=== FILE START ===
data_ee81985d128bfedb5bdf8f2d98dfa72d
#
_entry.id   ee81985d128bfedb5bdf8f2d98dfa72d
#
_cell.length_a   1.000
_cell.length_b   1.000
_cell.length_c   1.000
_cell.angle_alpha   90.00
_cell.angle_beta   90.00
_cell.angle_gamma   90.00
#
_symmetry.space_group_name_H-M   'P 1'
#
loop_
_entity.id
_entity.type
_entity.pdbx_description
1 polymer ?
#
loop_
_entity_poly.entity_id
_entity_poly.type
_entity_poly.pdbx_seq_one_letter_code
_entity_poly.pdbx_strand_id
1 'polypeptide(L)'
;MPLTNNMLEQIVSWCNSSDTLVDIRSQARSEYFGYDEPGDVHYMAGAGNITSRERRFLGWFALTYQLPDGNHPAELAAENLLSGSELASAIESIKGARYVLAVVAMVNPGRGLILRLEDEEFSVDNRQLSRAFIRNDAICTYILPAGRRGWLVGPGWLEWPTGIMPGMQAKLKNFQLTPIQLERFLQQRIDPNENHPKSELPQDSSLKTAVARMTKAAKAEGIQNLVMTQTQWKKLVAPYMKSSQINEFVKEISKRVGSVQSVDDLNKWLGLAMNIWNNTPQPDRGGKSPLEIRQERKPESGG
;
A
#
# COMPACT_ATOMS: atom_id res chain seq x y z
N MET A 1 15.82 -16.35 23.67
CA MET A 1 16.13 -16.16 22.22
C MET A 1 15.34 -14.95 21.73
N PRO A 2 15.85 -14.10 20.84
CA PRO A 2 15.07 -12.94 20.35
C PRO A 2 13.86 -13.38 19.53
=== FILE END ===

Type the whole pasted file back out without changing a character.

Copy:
data_ee81985d128bfedb5bdf8f2d98dfa72d
#
_entry.id   ee81985d128bfedb5bdf8f2d98dfa72d
#
_cell.length_a   1.000
_cell.length_b   1.000
_cell.length_c   1.000
_cell.angle_alpha   90.00
_cell.angle_beta   90.00
_cell.angle_gamma   90.00
#
_symmetry.space_group_name_H-M   'P 1'
#
loop_
_entity.id
_entity.type
_entity.pdbx_description
1 polymer ?
#
loop_
_entity_poly.entity_id
_entity_poly.type
_entity_poly.pdbx_seq_one_letter_code
_entity_poly.pdbx_strand_id
1 'polypeptide(L)'
;MPLTNNMLEQIVSWCNSSDTLVDIRSQARSEYFGYDEPGDVHYMAGAGNITSRERRFLGWFALTYQLPDGNHPAELAAENLLSGSELASAIESIKGARYVLAVVAMVNPGRGLILRLEDEEFSVDNRQLSRAFIRNDAICTYILPAGRRGWLVGPGWLEWPTGIMPGMQAKLKNFQLTPIQLERFLQQRIDPNENHPKSELPQDSSLKTAVARMTKAAKAEGIQNLVMTQTQWKKLVAPYMKSSQINEFVKEISKRVGSVQSVDDLNKWLGLAMNIWNNTPQPDRGGKSPLEIRQERKPESGG
;
A
#
# COMPACT_ATOMS: atom_id res chain seq x y z
N MET A 1 15.82 -16.35 23.67
CA MET A 1 16.13 -16.16 22.22
C MET A 1 15.34 -14.95 21.73
N PRO A 2 15.85 -14.10 20.84
CA PRO A 2 15.07 -12.94 20.35
C PRO A 2 13.86 -13.38 19.53